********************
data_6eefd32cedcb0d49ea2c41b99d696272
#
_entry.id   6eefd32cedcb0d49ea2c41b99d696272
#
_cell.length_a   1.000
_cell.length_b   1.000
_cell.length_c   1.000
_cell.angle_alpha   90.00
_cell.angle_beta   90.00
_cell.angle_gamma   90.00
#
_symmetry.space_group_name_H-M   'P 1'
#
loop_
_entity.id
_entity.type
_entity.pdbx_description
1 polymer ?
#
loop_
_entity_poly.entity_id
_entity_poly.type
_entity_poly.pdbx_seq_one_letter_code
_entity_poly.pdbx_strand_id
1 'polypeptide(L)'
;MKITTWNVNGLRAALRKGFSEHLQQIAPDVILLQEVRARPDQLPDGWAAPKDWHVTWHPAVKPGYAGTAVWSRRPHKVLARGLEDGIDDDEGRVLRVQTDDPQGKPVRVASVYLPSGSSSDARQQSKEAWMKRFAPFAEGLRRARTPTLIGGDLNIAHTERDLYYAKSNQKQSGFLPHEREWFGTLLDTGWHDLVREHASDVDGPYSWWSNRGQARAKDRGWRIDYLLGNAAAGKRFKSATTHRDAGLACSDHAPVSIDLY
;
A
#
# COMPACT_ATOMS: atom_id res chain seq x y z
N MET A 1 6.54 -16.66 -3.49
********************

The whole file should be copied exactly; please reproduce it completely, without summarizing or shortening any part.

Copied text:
data_6eefd32cedcb0d49ea2c41b99d696272
#
_entry.id   6eefd32cedcb0d49ea2c41b99d696272
#
_cell.length_a   1.000
_cell.length_b   1.000
_cell.length_c   1.000
_cell.angle_alpha   90.00
_cell.angle_beta   90.00
_cell.angle_gamma   90.00
#
_symmetry.space_group_name_H-M   'P 1'
#
loop_
_entity.id
_entity.type
_entity.pdbx_description
1 polymer ?
#
loop_
_entity_poly.entity_id
_entity_poly.type
_entity_poly.pdbx_seq_one_letter_code
_entity_poly.pdbx_strand_id
1 'polypeptide(L)'
;MKITTWNVNGLRAALRKGFSEHLQQIAPDVILLQEVRARPDQLPDGWAAPKDWHVTWHPAVKPGYAGTAVWSRRPHKVLARGLEDGIDDDEGRVLRVQTDDPQGKPVRVASVYLPSGSSSDARQQSKEAWMKRFAPFAEGLRRARTPTLIGGDLNIAHTERDLYYAKSNQKQSGFLPHEREWFGTLLDTGWHDLVREHASDVDGPYSWWSNRGQARAKDRGWRIDYLLGNAAAGKRFKSATTHRDAGLACSDHAPVSIDLY
;
A
#
# COMPACT_ATOMS: atom_id res chain seq x y z
N MET A 1 6.54 -16.66 -3.49